A Buyer’s (Middle) Market

Growing and Thriving through Acquisition

By Chris Blees, amaaonline.com

It has been proven in past economic downturns that companies that invest heavily in the right kinds of marketing and strategic planning are the ones that will capitalize the most on the situation and likely thrive when the market turns around.

While a good marketing strategy will enable you to grow your business organically by increasing your market share, another way to accomplish this, and accelerate the growth curve, is to acquire the market share, products, services and employees of existing businesses. Now this is easier said than done, but right now everything is on sale at, sometimes, drastically reduced prices.  While there are bargains to be had, the trick is making the right purchases that will benefit the long term success of the company.

It is easier to talk about acquiring a company than actually doing it, which is why the majority of acquisitions are deemed unsuccessful, especially in the public markets. However, the ratio of successful versus unsuccessful deals isn't down to buyers simply being unlucky but because they most likely executed at least one of the following common mistakes:

  • Overestimation of the synergies that will come from the acquisition;
  • Underestimation of the time needed to integrate the combined operations;
  • Failure to appropriately plan for and manage the post-acquisition integration;
  • Overpaying for the business;
  • Overleveraging debt and working capital;
  • Lack of understanding of the business being purchased; and
  • Personal financial gains conflicting with suitable risk/reward analysis.

While the overall economy has certainly had a hand in derailing, in some cases, good deals, the majority of failed transactions are a function of poor planning and bad execution.

Therefore, when considering an acquisition strategy, it is important to ensure that the associated risks are mitigated as much as possible by creating and following a comprehensive acquisition plan, which should include the following:

  • Understand the business you are in and where you are headed;
  • Perform a detailed SWOT (Strengths, Weaknesses, Opportunities & Threats) analysis of your existing business;
  • Create a strategic plan, taking into account the SWOT analysis, to get from where you are today to where you want to be;
  • Involve all critical functions of the business and create an integration team (sales, operations, production, logistics, etc.);
  • Define the ideal acquisition target (which will almost certainly not exist!);
  • Research potential targets and rate them using metrics created in the strategic plan;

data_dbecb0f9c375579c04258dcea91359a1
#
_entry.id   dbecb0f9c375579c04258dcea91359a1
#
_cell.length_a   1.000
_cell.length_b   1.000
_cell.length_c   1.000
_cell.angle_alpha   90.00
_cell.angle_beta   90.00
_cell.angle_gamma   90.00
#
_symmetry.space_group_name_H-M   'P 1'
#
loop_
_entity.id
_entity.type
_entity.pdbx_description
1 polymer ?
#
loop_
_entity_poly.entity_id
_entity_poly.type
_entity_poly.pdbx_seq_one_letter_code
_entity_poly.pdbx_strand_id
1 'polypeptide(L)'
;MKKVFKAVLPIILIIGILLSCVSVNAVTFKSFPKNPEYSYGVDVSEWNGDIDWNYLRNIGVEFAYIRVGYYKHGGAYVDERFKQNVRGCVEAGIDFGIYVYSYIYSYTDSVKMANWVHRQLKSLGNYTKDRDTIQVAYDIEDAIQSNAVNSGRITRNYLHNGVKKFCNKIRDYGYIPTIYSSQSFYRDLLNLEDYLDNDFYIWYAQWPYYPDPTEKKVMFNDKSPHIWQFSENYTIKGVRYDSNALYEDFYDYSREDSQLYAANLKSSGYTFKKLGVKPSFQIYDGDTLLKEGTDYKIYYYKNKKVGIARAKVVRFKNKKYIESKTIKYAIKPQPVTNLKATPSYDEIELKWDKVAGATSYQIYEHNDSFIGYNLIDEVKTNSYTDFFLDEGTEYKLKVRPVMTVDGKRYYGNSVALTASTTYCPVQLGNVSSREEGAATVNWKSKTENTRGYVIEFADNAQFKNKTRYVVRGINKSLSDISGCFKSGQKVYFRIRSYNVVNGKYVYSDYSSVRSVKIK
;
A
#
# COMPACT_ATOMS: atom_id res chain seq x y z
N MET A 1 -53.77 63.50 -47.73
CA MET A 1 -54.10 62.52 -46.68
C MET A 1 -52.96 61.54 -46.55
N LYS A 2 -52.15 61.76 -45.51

• Be very selective and patient throughout the acquisition process;
  • Undertake thorough due diligence and involve the integration team at all stages of the deal; and
  • Understand your financial capabilities and required return on investment and stay within these limits.

Following a comprehensive acquisition plan will certainly increase your chances of success. However, while detailed planning is critical, why would you want to grow through acquisition and take on additional risk in a time of uncertainty?

Here are a few reasons:

  • It’s a buyer’s market! Values are depressed, largely due to the contraction of the credit markets and stagnant or declining financial performance.
  • Companies are being stress tested in a very bad market, so it is clearer to get an understanding of the likely 'worst-case' performance going forward. In addition, staffing cuts and efficiencies may already have been initiated.
  • Excess capacity that you might have can be put to good use fully integrating an acquisition.
  • Synergies created by the acquisition could increase the value of the combined operation by more than the sum of its parts.
  • If you planned on selling in the next few years but just saw the value of your business drop significantly, this could be a way to quickly make back some of that lost value to ensure your original exit strategy stays on course.
  • Potential targets that are not interested at first will almost certainly remember you when they eventually decide (or are forced) to sell, which could put you in a very strong position.
  • Actively searching for acquisition targets will almost certainly guarantee a higher level of post-acquisition success than acting on deals that are presented to you by third parties.

Growing through acquisition can drastically accelerate a business’ growth plan, and right now there are bargains to be had, but the process needs to be well planned and executed to greatly enhance the outcome.

Chris Blees is the president and CEO of BiggsKofford Certified Public Accountants and BiggsKofford Capital Investment Bank. He sits on the Board of Advisors for the Alliance of Merger & Acquisition Advisors (AM&AA), where he chairs the Certification Committee and serves as the lead instructor for the Certified in Merger & Acquisition Advisor (CM&AA) designation. For more information, please visit amaaonline.com.

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